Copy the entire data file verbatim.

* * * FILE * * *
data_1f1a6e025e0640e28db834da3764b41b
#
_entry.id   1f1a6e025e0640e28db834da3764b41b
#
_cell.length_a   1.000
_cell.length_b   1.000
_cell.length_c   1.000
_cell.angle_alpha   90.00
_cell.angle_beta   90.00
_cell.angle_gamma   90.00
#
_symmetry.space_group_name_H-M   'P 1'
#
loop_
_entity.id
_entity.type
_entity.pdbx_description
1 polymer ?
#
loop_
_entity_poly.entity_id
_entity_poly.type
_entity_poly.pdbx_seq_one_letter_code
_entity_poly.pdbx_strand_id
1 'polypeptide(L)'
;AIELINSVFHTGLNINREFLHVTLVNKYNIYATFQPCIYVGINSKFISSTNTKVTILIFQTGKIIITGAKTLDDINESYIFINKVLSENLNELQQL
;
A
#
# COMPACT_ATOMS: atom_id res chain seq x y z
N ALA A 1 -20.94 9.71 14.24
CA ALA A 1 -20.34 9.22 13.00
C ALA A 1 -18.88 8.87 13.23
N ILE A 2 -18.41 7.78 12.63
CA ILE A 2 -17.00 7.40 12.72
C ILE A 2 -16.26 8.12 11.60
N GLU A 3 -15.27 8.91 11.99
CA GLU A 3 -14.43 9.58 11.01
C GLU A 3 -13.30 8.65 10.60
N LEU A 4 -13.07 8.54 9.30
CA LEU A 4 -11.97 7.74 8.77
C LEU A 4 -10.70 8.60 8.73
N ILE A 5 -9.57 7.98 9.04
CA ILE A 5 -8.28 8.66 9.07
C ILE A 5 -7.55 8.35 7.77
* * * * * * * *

data_1f1a6e025e0640e28db834da3764b41b
#
_entry.id   1f1a6e025e0640e28db834da3764b41b
#
_cell.length_a   1.000
_cell.length_b   1.000
_cell.length_c   1.000
_cell.angle_alpha   90.00
_cell.angle_beta   90.00
_cell.angle_gamma   90.00
#
_symmetry.space_group_name_H-M   'P 1'
#
loop_
_entity.id
_entity.type
_entity.pdbx_description
1 polymer ?
#
loop_
_entity_poly.entity_id
_entity_poly.type
_entity_poly.pdbx_seq_one_letter_code
_entity_poly.pdbx_strand_id
1 'polypeptide(L)'
;AIELINSVFHTGLNINREFLHVTLVNKYNIYATFQPCIYVGINSKFISSTNTKVTILIFQTGKIIITGAKTLDDINESYIFINKVLSENLNELQQL
;
A
#
# COMPACT_ATOMS: atom_id res chain seq x y z
N ALA A 1 -20.94 9.71 14.24
CA ALA A 1 -20.34 9.22 13.00
C ALA A 1 -18.88 8.87 13.23
N ILE A 2 -18.41 7.78 12.63
CA ILE A 2 -17.00 7.40 12.72
C ILE A 2 -16.26 8.12 11.60
N GLU A 3 -15.27 8.91 11.99
CA GLU A 3 -14.43 9.58 11.01
C GLU A 3 -13.30 8.65 10.60
N LEU A 4 -13.07 8.54 9.30
CA LEU A 4 -11.97 7.74 8.77
C LEU A 4 -10.70 8.60 8.73
N ILE A 5 -9.57 7.98 9.04
CA ILE A 5 -8.28 8.66 9.07
C ILE A 5 -7.55 8.35 7.77